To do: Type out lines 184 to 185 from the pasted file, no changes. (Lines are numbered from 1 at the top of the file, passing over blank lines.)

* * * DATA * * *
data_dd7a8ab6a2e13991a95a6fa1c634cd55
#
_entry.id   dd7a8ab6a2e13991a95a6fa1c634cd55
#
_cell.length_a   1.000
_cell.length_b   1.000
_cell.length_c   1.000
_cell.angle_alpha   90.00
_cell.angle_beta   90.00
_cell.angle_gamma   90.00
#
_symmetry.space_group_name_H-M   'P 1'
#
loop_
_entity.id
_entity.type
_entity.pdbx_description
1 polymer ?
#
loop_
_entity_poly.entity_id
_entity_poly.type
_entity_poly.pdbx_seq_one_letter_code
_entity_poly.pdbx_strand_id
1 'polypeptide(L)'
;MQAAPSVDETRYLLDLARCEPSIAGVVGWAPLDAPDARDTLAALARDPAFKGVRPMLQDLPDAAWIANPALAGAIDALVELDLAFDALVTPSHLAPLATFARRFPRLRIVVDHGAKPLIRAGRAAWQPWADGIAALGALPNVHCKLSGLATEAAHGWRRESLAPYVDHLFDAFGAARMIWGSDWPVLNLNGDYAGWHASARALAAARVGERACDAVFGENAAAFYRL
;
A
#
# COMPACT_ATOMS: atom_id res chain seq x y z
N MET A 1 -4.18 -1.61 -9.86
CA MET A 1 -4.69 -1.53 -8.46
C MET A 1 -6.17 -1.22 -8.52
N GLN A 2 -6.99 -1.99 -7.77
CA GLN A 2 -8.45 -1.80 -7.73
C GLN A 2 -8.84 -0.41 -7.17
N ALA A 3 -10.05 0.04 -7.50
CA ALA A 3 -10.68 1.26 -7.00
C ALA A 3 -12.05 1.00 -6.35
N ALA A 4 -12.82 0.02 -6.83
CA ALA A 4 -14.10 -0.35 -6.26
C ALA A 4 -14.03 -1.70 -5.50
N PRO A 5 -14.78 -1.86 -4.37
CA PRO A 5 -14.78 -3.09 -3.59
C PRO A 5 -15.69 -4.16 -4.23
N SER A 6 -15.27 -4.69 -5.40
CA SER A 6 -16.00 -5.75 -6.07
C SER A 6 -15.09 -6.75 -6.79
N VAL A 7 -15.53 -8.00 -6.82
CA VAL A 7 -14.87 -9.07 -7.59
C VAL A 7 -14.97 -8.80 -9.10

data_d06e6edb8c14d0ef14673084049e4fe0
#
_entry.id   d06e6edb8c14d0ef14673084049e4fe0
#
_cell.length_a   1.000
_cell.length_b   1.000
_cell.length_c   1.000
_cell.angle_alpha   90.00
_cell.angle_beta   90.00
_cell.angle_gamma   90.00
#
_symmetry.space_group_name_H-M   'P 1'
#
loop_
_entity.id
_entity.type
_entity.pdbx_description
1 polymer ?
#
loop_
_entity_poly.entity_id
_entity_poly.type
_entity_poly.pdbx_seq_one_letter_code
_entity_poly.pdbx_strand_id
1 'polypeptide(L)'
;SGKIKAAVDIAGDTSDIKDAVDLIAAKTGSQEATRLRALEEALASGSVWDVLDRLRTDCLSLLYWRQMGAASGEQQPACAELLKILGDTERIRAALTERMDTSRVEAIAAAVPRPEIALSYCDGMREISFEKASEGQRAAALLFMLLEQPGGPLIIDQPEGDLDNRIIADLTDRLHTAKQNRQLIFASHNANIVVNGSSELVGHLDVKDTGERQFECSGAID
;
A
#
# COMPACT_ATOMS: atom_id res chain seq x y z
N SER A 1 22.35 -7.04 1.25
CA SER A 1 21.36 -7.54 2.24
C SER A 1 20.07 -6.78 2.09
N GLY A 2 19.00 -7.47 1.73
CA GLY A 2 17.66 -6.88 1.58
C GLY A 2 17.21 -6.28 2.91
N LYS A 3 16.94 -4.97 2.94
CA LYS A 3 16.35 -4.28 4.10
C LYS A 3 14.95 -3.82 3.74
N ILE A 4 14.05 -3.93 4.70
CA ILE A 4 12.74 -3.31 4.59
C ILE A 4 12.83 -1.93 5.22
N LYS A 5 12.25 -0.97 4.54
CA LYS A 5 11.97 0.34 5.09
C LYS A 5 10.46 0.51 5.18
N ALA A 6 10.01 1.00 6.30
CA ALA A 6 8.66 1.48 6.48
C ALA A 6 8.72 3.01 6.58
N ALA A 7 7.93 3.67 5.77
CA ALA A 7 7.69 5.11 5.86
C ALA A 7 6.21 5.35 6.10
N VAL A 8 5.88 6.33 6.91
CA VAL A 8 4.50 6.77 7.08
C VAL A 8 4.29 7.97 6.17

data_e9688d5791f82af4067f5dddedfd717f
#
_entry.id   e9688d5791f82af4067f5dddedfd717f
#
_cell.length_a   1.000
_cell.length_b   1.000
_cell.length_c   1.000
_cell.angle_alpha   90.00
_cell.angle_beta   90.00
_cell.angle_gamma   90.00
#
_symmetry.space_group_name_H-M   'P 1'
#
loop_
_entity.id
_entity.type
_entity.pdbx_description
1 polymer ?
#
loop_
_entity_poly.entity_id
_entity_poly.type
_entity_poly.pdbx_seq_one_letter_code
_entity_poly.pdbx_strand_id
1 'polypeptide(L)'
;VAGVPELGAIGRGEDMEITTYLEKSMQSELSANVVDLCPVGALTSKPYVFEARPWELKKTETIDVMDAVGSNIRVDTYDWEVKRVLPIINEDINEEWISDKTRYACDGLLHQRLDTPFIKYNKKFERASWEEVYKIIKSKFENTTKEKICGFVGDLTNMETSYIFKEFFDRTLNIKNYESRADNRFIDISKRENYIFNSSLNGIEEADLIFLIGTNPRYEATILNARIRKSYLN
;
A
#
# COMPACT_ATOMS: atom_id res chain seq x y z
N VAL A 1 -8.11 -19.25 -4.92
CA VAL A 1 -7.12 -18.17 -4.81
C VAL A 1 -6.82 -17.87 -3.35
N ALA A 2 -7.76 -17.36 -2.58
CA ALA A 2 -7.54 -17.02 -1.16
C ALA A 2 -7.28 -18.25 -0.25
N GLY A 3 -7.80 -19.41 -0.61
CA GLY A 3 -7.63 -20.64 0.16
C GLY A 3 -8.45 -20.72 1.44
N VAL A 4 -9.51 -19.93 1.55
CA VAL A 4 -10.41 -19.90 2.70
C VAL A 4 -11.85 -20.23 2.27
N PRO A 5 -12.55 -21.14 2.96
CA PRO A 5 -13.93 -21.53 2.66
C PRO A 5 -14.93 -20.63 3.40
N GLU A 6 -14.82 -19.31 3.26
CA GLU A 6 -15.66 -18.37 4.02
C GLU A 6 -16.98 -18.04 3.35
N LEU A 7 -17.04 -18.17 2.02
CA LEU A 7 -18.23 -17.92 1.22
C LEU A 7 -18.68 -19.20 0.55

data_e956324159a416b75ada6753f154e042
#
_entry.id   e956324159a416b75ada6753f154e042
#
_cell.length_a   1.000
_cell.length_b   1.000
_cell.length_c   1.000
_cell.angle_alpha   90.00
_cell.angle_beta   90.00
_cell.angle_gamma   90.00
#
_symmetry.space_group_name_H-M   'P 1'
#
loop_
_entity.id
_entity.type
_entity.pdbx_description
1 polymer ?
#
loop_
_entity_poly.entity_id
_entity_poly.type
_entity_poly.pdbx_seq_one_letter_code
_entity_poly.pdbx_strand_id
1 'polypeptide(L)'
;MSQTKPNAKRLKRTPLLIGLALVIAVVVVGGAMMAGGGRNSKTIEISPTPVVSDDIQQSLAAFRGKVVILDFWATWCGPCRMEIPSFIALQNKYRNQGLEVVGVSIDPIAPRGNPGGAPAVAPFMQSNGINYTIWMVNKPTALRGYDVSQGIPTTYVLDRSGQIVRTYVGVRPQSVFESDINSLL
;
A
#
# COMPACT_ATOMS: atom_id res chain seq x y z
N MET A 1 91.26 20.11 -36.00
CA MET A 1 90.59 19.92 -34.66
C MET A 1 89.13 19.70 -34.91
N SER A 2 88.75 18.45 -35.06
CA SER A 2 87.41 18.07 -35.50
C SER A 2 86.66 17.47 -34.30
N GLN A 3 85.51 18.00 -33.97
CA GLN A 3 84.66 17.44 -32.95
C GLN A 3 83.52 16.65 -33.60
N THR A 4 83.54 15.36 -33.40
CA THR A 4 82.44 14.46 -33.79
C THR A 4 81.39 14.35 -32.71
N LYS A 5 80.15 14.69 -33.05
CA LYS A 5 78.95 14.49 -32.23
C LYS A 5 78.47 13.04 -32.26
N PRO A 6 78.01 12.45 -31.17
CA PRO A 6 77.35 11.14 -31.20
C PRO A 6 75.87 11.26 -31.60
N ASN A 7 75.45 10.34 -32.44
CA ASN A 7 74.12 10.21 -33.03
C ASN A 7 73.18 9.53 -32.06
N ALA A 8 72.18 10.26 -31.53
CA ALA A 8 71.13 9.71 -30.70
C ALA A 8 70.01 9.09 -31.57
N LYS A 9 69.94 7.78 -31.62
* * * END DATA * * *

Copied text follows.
A
#